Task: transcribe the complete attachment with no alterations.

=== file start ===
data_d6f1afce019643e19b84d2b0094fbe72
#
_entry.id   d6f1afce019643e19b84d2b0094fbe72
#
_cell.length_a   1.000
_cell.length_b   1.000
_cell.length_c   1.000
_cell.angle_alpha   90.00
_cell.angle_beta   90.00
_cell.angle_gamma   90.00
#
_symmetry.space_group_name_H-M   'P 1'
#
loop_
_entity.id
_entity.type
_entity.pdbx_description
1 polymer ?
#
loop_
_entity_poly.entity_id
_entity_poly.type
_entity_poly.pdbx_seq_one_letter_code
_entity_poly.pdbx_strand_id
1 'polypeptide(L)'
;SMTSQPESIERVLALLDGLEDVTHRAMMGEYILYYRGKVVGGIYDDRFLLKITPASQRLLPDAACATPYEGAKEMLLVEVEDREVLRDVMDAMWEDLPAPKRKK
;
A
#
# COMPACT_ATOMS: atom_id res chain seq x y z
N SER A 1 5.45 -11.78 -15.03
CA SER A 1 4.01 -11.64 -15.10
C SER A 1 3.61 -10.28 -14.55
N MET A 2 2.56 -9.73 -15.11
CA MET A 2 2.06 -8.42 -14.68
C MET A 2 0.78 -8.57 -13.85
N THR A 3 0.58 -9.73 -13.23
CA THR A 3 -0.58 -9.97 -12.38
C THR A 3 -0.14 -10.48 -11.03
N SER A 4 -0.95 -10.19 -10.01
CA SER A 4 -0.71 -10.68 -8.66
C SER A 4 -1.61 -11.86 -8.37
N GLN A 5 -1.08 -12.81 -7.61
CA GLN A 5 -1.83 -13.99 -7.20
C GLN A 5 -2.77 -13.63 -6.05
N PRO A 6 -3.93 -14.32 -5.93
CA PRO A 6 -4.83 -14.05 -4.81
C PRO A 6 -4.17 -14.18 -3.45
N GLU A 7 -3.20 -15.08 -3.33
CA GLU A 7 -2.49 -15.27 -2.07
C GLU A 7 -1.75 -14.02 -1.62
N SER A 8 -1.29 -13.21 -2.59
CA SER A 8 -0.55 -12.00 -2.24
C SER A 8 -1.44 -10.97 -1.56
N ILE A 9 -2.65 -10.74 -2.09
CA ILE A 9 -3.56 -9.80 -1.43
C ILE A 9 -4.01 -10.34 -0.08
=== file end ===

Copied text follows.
data_d6f1afce019643e19b84d2b0094fbe72
#
_entry.id   d6f1afce019643e19b84d2b0094fbe72
#
_cell.length_a   1.000
_cell.length_b   1.000
_cell.length_c   1.000
_cell.angle_alpha   90.00
_cell.angle_beta   90.00
_cell.angle_gamma   90.00
#
_symmetry.space_group_name_H-M   'P 1'
#
loop_
_entity.id
_entity.type
_entity.pdbx_description
1 polymer ?
#
loop_
_entity_poly.entity_id
_entity_poly.type
_entity_poly.pdbx_seq_one_letter_code
_entity_poly.pdbx_strand_id
1 'polypeptide(L)'
;SMTSQPESIERVLALLDGLEDVTHRAMMGEYILYYRGKVVGGIYDDRFLLKITPASQRLLPDAACATPYEGAKEMLLVEVEDREVLRDVMDAMWEDLPAPKRKK
;
A
#
# COMPACT_ATOMS: atom_id res chain seq x y z
N SER A 1 5.45 -11.78 -15.03
CA SER A 1 4.01 -11.64 -15.10
C SER A 1 3.61 -10.28 -14.55
N MET A 2 2.56 -9.73 -15.11
CA MET A 2 2.06 -8.42 -14.68
C MET A 2 0.78 -8.57 -13.85
N THR A 3 0.58 -9.73 -13.23
CA THR A 3 -0.58 -9.97 -12.38
C THR A 3 -0.14 -10.48 -11.03
N SER A 4 -0.95 -10.19 -10.01
CA SER A 4 -0.71 -10.68 -8.66
C SER A 4 -1.61 -11.86 -8.37
N GLN A 5 -1.08 -12.81 -7.61
CA GLN A 5 -1.83 -13.99 -7.20
C GLN A 5 -2.77 -13.63 -6.05
N PRO A 6 -3.93 -14.32 -5.93
CA PRO A 6 -4.83 -14.05 -4.81
C PRO A 6 -4.17 -14.18 -3.45
N GLU A 7 -3.20 -15.08 -3.33
CA GLU A 7 -2.49 -15.27 -2.07
C GLU A 7 -1.75 -14.02 -1.62
N SER A 8 -1.29 -13.21 -2.59
CA SER A 8 -0.55 -12.00 -2.24
C SER A 8 -1.44 -10.97 -1.56
N ILE A 9 -2.65 -10.74 -2.09
CA ILE A 9 -3.56 -9.80 -1.43
C ILE A 9 -4.01 -10.34 -0.08